Jack the Ripper has a refreshingly simple mechanic that works wonders for the game. All it is essentially is draw and discard. The only thing that makes this more complex than that is that you have a life counter and character that is being targeted by other players. With this mechanic, you have the ability to add in items, and defense mechanisms. Otherwise, this is a very easy game to get the hang of. This lends itself to making it to the table in many situations where you may not necessarily want to spend time explaining rules, or setting up a large board. Taking Jack the Ripper to a restaurant for example is a great place to pull this card game out. Its light and quick, and it can keep your attention while waiting for a meal, sitting and enjoying coffee with friends, and countless other situations. Its versatility is really what makes this game a good grab. I find that many small card games are trying to put too much on their cards and making everything quite confusing and tough to read, but Jack the Ripper steers clear of that with a game that gets down to the basics, without missing out on theme, nor fun.
What’s Not to Love?
I hate to rag on this more, but really, the only thing not enjoyable for me in this game was the layout of the cards. I’ve already gone over what part of the card layout doesn’t appeal to me, so I’m not going to take up more space by repeating myself about that. One thing however that I noticed was a slight hiccup in the rule book. While I was learning the game for the first time, I was going through rules and teaching as I went. We had the set up all done and I told our first player to draw their card. I was immediately told that we didn’t hand out our hands. No where in the rule book itself, did it say that at the start of the game, players get a starting hand. The only reason it was noticed was because they were on the Quick Set Up cards that each player gets to remind them about set up and game play. This to me is a crucial part of the set up that was missed in the rules. Luckily it is on the set up cards, but to me, having that in the actual rule book is necessary. *UPDATE: Apparently I missed the rule in the book which actually does state that each player is dealt three cards. I looked this rule booklet up and down, and actually had my wife confirm that I wasn’t missing anything. I really don’t enjoy admitting that I misread a rule book, but unfortunately that is the case this time. So on the bright side, that is one less thing to not love at least. UPDATE OVER*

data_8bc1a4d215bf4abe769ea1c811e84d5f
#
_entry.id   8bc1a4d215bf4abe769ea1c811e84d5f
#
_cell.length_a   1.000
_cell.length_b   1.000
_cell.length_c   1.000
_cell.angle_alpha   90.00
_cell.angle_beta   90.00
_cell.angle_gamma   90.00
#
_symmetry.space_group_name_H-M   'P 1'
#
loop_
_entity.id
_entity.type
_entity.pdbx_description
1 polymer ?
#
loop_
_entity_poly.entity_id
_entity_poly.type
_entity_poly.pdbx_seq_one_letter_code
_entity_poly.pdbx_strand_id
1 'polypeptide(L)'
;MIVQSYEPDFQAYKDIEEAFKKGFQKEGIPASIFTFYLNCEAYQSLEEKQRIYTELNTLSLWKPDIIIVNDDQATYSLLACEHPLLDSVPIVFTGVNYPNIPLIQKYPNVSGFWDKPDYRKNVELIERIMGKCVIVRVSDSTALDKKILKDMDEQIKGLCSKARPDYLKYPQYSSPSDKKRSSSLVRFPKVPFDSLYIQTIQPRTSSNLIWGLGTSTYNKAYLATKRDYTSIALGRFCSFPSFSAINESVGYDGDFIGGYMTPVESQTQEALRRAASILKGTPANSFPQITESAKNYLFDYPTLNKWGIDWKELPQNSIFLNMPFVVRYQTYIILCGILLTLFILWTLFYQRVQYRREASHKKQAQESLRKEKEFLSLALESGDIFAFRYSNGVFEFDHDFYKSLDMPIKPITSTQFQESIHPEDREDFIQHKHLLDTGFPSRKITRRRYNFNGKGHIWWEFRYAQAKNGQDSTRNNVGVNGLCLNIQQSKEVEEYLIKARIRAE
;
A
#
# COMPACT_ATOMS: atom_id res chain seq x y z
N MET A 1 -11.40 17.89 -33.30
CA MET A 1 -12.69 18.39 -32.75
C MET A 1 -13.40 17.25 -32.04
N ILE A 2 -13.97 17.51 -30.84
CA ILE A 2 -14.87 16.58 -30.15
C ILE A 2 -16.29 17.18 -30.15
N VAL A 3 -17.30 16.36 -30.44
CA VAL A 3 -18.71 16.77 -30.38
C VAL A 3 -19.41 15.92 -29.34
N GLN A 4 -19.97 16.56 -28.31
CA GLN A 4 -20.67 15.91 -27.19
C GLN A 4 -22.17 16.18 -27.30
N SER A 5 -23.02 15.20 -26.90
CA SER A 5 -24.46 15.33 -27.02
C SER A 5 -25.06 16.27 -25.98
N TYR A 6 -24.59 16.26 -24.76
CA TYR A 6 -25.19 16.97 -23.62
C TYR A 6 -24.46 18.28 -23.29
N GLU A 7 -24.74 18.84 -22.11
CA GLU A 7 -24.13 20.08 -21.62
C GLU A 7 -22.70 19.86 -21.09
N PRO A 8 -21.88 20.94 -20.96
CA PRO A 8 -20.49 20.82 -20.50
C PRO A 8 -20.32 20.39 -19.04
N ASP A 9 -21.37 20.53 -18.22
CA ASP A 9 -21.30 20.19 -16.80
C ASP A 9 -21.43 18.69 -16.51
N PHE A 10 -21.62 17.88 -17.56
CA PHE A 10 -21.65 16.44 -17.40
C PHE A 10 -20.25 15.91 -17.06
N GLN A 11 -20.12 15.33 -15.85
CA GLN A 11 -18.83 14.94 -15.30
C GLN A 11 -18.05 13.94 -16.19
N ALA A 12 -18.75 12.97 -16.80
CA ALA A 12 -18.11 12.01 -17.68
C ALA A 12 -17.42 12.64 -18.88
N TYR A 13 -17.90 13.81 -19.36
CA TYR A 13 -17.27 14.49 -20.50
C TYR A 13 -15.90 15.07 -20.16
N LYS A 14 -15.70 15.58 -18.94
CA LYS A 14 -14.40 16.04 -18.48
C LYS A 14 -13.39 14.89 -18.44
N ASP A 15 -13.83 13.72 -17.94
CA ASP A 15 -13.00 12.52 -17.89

What’d You Think?
With the exception to my distaste in the card layouts, I think that this is a great filler. Games have been exclusively completed in less than 25 minutes. Maybe even 15 or so if I actually timed it out. This is a game that I could introduce to anyone, and within five minutes, we could have a game going. It is just so easy to learn, and play. As an example of how easy and approachable this game is, I brought this to my parents house for something to play after dinner while we were chatting. My parents are generally very closed minded in games, and don’t spend much time exploring their options. “If it can’t be played with playing cards, what’s the point of playing” is their opinion for the most part. Well, my mom anyway. But, with Jack the Ripper, she found it very easy to get the hang of, and when the proper time to use each of her card types and all that sort of thing, and as a family we had a great time playing. It took her a couple of tries to realize she shouldn’t tell us when she is Jack, but she figured it out! For the reason of being able to reach such a wide audience of gamers, and non gamers alike, I will keep Jack the Ripper around for years. Very solid gameplay for being so simple. The way it can bring gamers into games, makes me realize it is a game that can make a new gamer. For a game of such simplicity to make me overlook the card layouts, it has done something very right.
I hope that you have enjoyed my look at Jack the Ripper, and I can’t wait to bring you more reviews in the upcoming weeks! Don’t forget, I love you all!